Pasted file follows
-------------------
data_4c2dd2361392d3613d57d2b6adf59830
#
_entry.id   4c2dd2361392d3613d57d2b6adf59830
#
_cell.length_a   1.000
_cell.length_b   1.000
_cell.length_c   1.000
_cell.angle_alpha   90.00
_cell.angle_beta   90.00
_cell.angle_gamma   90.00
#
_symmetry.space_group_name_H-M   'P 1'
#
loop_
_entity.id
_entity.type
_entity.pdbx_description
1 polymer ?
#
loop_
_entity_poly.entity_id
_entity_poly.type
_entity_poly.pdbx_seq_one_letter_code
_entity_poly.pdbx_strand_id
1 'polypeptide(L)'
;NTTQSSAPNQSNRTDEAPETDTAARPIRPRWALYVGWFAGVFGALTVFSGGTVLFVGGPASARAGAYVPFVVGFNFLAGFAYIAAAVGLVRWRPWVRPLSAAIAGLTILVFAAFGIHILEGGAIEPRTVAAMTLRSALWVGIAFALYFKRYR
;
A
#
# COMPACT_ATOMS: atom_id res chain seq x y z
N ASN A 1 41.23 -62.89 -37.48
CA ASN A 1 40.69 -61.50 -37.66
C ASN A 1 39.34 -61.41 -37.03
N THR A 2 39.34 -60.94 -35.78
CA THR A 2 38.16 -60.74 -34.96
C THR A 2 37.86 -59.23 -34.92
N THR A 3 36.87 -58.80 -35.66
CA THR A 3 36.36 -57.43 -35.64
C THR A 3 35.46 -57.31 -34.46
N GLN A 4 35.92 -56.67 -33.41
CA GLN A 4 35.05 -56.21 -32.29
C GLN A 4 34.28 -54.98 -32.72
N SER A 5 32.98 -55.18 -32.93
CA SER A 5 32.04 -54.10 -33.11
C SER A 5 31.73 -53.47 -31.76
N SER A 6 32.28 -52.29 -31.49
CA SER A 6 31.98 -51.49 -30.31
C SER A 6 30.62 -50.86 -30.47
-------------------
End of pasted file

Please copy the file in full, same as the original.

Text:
data_4c2dd2361392d3613d57d2b6adf59830
#
_entry.id   4c2dd2361392d3613d57d2b6adf59830
#
_cell.length_a   1.000
_cell.length_b   1.000
_cell.length_c   1.000
_cell.angle_alpha   90.00
_cell.angle_beta   90.00
_cell.angle_gamma   90.00
#
_symmetry.space_group_name_H-M   'P 1'
#
loop_
_entity.id
_entity.type
_entity.pdbx_description
1 polymer ?
#
loop_
_entity_poly.entity_id
_entity_poly.type
_entity_poly.pdbx_seq_one_letter_code
_entity_poly.pdbx_strand_id
1 'polypeptide(L)'
;NTTQSSAPNQSNRTDEAPETDTAARPIRPRWALYVGWFAGVFGALTVFSGGTVLFVGGPASARAGAYVPFVVGFNFLAGFAYIAAAVGLVRWRPWVRPLSAAIAGLTILVFAAFGIHILEGGAIEPRTVAAMTLRSALWVGIAFALYFKRYR
;
A
#
# COMPACT_ATOMS: atom_id res chain seq x y z
N ASN A 1 41.23 -62.89 -37.48
CA ASN A 1 40.69 -61.50 -37.66
C ASN A 1 39.34 -61.41 -37.03
N THR A 2 39.34 -60.94 -35.78
CA THR A 2 38.16 -60.74 -34.96
C THR A 2 37.86 -59.23 -34.92
N THR A 3 36.87 -58.80 -35.66
CA THR A 3 36.36 -57.43 -35.64
C THR A 3 35.46 -57.31 -34.46
N GLN A 4 35.92 -56.67 -33.41
CA GLN A 4 35.05 -56.21 -32.29
C GLN A 4 34.28 -54.98 -32.72
N SER A 5 32.98 -55.18 -32.93
CA SER A 5 32.04 -54.10 -33.11
C SER A 5 31.73 -53.47 -31.76
N SER A 6 32.28 -52.29 -31.49
CA SER A 6 31.98 -51.49 -30.31
C SER A 6 30.62 -50.86 -30.47